• The flowing air must be sufficiently humid. Without this condition, you might see a very cool looking lenticular cloud, but you won't see a banner cloud or an orographic fog.
  • The flowing air must be sufficiently cool. Humid air at the same pressure and temperature of arid air is less dense than is that arid air. The flowing humid air has to be fairly cool for the flow to be downward downwind of the obstruction.
  • The flow has to be fairly slow (low Reynolds number) and uniform (low Froude number). Otherwise, a wave cloud or banner cloud will result.
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    $\begingroup$ Note to potential editors: I linked to multiple images via hypertext links rather than embedded images. The linked images are copyrighted; please do not insert those images without permission of the copyright holder. $\endgroup$ – David Hammen May 29 '17 at 4:15
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    $\begingroup$ Note also: I could have gotten Reynolds number and Froude number reversed. Fluid mechanics! I wouldn't be surprised if Weber's number also comes into play. $\endgroup$ – David Hammen May 29 '17 at 4:27
  • $\begingroup$ OK they have both a descriptive name and some interesting science behind them, thanks! I may try to figure out where those clouds are forming and see if I can get up close some time. $\endgroup$ – uhoh May 29 '17 at 4:58
  • $\begingroup$ I certainly learned something, great answer :) $\endgroup$ – JeopardyTempest Jan 10 at 5:05
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Effect like this may be caused by temperature inversion. When warm air/cloud runs into barrier like a hill or mountain it raises (convection) and temperature drops (adiabatic change). Then you see an effect like this "pouring cloud". When it comes down it may cause smog when city is polluted.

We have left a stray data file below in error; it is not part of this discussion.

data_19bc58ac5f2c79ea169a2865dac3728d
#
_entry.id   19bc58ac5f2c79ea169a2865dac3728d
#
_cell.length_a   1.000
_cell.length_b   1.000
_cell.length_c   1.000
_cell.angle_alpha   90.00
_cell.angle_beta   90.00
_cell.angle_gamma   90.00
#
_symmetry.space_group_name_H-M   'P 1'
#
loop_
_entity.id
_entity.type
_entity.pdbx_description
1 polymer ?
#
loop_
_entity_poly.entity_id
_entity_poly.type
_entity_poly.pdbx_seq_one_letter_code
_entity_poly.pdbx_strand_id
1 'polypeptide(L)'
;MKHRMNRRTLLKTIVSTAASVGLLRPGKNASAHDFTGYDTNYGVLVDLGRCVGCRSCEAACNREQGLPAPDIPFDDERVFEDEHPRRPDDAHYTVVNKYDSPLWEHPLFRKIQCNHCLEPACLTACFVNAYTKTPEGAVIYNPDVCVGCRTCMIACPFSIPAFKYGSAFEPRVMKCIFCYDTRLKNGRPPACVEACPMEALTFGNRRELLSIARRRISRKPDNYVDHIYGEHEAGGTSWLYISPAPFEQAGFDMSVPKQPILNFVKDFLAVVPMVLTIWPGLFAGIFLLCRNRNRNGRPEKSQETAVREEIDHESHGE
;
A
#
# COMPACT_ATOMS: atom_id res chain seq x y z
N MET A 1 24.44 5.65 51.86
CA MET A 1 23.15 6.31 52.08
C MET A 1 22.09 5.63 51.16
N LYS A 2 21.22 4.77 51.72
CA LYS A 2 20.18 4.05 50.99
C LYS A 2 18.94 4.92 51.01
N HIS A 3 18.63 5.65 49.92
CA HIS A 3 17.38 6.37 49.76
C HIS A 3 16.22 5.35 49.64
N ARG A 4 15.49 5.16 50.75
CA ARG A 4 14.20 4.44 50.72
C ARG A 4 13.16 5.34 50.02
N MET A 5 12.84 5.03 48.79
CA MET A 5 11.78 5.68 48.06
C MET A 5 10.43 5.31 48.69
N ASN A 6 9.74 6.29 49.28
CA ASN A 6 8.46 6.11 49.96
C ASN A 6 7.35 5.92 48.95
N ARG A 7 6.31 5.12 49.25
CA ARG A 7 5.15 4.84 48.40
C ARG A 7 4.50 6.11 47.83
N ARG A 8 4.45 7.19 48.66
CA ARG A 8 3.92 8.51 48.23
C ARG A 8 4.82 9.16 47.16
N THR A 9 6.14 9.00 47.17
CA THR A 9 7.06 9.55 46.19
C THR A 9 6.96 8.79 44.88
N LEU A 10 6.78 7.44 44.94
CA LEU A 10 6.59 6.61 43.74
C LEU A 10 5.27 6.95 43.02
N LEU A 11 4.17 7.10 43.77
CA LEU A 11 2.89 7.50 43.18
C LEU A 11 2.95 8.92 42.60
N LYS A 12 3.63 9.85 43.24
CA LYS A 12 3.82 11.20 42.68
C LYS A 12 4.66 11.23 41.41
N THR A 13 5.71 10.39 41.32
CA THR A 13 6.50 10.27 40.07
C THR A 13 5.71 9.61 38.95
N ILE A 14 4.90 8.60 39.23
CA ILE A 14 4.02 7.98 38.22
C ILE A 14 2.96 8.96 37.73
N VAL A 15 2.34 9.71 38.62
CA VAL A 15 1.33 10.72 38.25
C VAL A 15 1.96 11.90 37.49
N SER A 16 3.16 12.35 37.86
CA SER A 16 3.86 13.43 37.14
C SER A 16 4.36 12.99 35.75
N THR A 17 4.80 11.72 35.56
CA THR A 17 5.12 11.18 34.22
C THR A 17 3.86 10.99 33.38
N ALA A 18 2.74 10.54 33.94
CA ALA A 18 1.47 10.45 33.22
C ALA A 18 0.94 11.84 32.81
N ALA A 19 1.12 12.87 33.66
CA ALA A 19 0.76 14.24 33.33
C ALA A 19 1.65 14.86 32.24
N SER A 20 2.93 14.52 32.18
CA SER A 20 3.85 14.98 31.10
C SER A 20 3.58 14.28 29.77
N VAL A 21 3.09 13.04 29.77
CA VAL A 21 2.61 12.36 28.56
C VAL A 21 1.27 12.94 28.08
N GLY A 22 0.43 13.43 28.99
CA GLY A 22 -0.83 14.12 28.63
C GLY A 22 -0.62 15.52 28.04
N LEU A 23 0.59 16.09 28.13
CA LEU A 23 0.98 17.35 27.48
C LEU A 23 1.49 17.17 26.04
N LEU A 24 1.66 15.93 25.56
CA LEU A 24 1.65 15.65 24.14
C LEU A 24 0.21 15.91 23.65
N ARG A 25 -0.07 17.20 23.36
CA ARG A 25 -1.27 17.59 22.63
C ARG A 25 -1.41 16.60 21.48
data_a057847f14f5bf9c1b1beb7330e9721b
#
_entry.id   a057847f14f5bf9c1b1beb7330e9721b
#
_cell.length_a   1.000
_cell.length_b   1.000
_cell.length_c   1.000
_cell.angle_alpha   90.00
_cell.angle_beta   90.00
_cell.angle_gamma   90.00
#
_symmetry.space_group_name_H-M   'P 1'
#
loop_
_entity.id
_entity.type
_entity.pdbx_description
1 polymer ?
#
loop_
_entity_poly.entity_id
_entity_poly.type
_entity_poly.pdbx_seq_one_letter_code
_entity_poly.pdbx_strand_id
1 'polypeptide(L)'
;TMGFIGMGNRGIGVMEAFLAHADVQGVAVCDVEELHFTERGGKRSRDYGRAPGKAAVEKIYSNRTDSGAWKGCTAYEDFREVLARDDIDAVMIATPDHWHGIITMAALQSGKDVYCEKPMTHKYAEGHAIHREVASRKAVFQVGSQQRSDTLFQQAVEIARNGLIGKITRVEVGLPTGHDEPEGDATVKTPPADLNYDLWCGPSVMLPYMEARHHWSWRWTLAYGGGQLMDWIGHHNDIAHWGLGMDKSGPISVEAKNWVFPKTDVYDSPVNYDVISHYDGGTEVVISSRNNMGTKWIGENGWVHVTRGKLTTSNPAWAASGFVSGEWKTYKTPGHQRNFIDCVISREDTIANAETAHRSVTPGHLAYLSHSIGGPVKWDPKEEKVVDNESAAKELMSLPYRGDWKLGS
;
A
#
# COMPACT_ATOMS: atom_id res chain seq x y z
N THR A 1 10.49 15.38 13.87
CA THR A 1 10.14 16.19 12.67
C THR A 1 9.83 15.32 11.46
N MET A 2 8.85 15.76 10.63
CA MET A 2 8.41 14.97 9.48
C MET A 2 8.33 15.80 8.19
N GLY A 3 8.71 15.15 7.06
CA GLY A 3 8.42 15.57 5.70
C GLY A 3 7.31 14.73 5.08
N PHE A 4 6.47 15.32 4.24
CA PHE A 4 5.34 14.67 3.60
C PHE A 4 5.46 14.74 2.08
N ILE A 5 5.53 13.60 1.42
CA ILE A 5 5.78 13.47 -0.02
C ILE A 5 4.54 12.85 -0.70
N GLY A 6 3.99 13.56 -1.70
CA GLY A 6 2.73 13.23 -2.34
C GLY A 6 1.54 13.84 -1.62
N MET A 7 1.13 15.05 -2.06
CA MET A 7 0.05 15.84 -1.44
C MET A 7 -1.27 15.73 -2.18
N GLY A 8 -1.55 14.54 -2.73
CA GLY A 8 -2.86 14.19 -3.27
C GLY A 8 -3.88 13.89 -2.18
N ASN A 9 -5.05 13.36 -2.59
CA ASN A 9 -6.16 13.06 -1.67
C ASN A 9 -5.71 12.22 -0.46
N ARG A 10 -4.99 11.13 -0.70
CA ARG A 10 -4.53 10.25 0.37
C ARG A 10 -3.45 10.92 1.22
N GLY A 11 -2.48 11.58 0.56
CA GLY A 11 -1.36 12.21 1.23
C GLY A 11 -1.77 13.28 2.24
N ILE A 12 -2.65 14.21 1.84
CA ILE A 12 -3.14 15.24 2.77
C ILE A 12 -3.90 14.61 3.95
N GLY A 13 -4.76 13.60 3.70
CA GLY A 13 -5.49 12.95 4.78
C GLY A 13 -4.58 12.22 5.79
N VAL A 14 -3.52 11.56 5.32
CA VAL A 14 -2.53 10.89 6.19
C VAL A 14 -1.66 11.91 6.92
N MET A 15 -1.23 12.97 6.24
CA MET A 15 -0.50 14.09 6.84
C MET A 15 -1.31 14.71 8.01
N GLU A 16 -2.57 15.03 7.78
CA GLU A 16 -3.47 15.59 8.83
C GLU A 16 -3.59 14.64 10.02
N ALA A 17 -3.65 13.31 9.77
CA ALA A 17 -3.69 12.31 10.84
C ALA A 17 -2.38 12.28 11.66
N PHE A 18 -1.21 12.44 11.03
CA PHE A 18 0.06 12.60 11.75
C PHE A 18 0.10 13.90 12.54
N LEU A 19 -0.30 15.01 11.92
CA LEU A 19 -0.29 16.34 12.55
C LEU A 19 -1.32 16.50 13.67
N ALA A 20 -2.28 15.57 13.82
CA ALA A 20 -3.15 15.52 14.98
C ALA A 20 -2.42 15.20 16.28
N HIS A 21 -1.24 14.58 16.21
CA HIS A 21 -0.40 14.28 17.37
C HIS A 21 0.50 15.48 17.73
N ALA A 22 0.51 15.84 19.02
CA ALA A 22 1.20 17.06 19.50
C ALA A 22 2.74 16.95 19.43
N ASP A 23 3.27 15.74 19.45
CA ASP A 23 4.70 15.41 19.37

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  • $\begingroup$ Thanks. So you think the wind was bringing very moist air from behind the mountains - roughly from the south? $\endgroup$ – uhoh May 28 '17 at 12:37
  • $\begingroup$ Yes, humidity will probably rise slightly. $\endgroup$ – aglango May 28 '17 at 13:01
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The term you are looking for is orographic clouds. specifically the föhn wall type created by föhn winds.

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    $\begingroup$ I'm not sure about this. The stuff I've photographed just pours down the side of the mountains, almost stuck to them. It doesn't really look like a cloud as much as really think, heavy fog, as suggested in comments above. Of course there may not be a clear distinction between those two in all cases, I don't know really. High fog vs low clouds... The graphic in your link shows an altitude cut-off (red dashed line) i.stack.imgur.com/fV4GI.jpg $\endgroup$ – uhoh May 28 '17 at 17:14
  • $\begingroup$ Then again @DavidHammen 's link above shows a photo that looks almost identical, in a similar climate also near sea level, so perhaps this is the right term after all! $\endgroup$ – uhoh May 28 '17 at 17:15
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    $\begingroup$ @uhoh its not an altitude mark as much as it is change in height, its not a set height be varies with temp and pressure. The shape of the cloud varies a lot based on the local wind patterns. In your photo notice how it pours over then disappears as it drops below the condensation level. $\endgroup$ – John May 28 '17 at 18:23